If you think about the Earth during different seasons, its orientation in space and it’s geometry, then ask yourself this question:
Would a comet in orbit around the sun have seasons too?
According to NASA, yes.
“Consider what makes the seasons on Earth. The planet Earth rotates on its axis once a day. That same axis is tilted with respect to the plane formed by the Sun and the planets, called the ecliptic. The angle formed between the Earth’s axis and the ecliptic plane, results in the seasons. When the Northern Hemisphere is tilted toward the Sun, the days are longer and there is more sunlight hitting the Earth, this is summer. When it is tilted away from the Sun, there is less sunlight on the Northern Hemisphere and it is winter.
Comets have their own geometric orientation in space and hence they too have seasons. We currently do not know the orientation of Tempel 1’s axis but we will learn that when we approach and flyby the comet observing it over time as it rotates in space. Note that Tempel 1 rotates on its axis very slowly, once every 42 hours. Our animation does not show this rotation, but its there.”
“This spectacular image of comet Tempel 1 was taken 67 seconds after it obliterated Deep Impact’s impactor spacecraft. The image was taken by the high-resolution camera on the mission’s flyby craft. Scattered light from the collision saturated the camera’s detector, creating the bright splash seen here. Linear spokes of light radiate away from the impact site, while reflected sunlight illuminates most of the comet surface. The image reveals topographic features, including ridges, scalloped edges and possibly impact craters formed long ago.”
10 other facts about comets:
- Days on comets vary. One day on comet Halley varies between 2.2 to 7.4 Earth days (the time it takes for comet Halley to rotate or spin once). Comet Halley makes a complete orbit around the sun (a year in this comet’s time) in 76 Earth years.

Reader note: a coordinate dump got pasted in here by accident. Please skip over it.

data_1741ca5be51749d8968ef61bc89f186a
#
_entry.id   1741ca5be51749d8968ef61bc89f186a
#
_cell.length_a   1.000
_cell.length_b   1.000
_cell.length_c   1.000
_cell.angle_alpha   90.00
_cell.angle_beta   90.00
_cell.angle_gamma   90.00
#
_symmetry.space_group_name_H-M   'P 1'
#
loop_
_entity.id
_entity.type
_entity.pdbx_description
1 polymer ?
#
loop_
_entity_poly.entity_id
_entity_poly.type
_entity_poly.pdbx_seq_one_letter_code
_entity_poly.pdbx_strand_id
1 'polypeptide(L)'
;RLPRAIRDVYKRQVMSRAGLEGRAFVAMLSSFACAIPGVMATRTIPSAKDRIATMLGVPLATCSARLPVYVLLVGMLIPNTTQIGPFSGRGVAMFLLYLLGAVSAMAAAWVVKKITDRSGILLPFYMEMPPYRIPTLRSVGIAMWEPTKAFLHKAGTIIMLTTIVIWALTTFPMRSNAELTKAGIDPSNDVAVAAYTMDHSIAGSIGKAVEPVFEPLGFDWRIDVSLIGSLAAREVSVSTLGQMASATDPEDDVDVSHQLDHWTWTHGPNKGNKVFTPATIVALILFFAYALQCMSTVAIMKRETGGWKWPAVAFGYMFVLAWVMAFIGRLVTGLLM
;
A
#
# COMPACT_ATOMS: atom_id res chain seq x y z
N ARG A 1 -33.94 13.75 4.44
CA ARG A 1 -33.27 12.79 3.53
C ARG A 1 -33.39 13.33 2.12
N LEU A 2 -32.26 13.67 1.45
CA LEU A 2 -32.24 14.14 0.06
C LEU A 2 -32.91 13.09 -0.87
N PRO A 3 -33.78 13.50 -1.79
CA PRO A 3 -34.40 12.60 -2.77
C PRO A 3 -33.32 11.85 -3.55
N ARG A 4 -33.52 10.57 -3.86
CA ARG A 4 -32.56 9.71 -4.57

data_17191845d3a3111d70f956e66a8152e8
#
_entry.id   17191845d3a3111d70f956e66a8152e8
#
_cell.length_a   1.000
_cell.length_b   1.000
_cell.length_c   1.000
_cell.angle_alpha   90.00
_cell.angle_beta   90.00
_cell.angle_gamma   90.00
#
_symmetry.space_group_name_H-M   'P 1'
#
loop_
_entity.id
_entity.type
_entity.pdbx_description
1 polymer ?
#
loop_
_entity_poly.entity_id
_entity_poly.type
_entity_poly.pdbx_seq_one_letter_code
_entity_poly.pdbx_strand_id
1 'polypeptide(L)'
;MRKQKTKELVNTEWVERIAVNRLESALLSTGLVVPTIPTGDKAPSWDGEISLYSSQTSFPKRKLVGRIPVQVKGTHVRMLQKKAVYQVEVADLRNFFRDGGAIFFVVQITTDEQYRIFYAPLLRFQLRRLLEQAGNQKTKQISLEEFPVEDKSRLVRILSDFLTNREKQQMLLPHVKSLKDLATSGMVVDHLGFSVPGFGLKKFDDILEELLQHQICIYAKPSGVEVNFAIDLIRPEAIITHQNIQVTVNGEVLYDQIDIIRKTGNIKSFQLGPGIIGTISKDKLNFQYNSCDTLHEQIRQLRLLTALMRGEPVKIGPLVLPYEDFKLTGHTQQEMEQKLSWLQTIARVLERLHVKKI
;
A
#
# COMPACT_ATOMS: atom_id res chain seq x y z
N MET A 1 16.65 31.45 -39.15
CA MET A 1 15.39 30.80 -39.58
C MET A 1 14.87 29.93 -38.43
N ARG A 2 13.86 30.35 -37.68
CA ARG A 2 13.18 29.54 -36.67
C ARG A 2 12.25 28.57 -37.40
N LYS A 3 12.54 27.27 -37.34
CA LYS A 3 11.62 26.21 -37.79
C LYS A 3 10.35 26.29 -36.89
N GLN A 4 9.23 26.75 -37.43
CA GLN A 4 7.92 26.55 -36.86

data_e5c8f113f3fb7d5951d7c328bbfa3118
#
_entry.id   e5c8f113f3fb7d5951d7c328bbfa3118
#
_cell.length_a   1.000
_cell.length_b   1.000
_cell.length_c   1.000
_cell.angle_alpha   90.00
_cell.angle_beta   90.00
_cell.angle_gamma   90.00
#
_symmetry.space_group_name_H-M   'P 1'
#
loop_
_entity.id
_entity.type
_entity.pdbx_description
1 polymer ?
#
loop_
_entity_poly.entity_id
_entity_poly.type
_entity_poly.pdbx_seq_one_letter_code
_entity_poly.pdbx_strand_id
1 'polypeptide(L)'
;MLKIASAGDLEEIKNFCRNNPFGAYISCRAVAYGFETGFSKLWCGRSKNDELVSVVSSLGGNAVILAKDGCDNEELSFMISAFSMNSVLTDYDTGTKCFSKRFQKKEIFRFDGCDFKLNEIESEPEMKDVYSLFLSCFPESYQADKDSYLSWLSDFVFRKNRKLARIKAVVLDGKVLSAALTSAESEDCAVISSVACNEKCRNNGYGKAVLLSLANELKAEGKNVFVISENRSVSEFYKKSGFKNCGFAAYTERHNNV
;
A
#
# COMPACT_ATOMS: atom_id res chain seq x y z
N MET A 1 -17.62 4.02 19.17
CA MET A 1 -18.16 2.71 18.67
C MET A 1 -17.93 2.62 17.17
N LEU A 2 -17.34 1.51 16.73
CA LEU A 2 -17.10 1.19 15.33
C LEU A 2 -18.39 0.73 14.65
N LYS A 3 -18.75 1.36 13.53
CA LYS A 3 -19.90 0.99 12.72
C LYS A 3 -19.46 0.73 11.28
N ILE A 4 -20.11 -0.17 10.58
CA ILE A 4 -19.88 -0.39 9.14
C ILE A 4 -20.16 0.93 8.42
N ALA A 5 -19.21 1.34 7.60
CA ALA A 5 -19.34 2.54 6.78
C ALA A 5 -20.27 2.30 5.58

- Short-period comets (comets that orbit the sun in less than 200 years) reside in the icy region known as the Kuiper Belt beyond the orbit of Neptune from about 30 to 55 AU. Long-period comets (comets with long, unpredictable orbits) originate in the far-off reaches of the Oort Cloud, which is five thousand to 100 thousand AUs from the sun.
- If the sun were as tall as a typical front door, Earth would be the size of a nickel, dwarf planet Pluto would be the size of a head of a pin and the largest Kuiper Belt comet (about 100 km across, which is about one twentieth the size of Pluto) would only be about the size of a grain of dust.
- Comets are cosmic snowballs of frozen gases, rock and dust.
- A comet warms up as it nears the sun and develops an atmosphere, or coma. The coma may be hundreds of thousands of kilometers in diameter.
- Comets do not have moons.
- Comets do not have rings.
- More than 20 missions have explored comets from a variety of viewpoints.
- Comets may not be able to support life themselves, but they may have brought water and organic compounds — the building blocks of life — through collisions with Earth and other bodies in our solar system.
- Comet Halley makes an appearance in the Bayeux Tapestry from the year 1066, which chronicles the overthrow of King Harold by William the Conqueror at the Battle of Hastings
Here’s a superb documentary from The Universe titled: Ride the Comet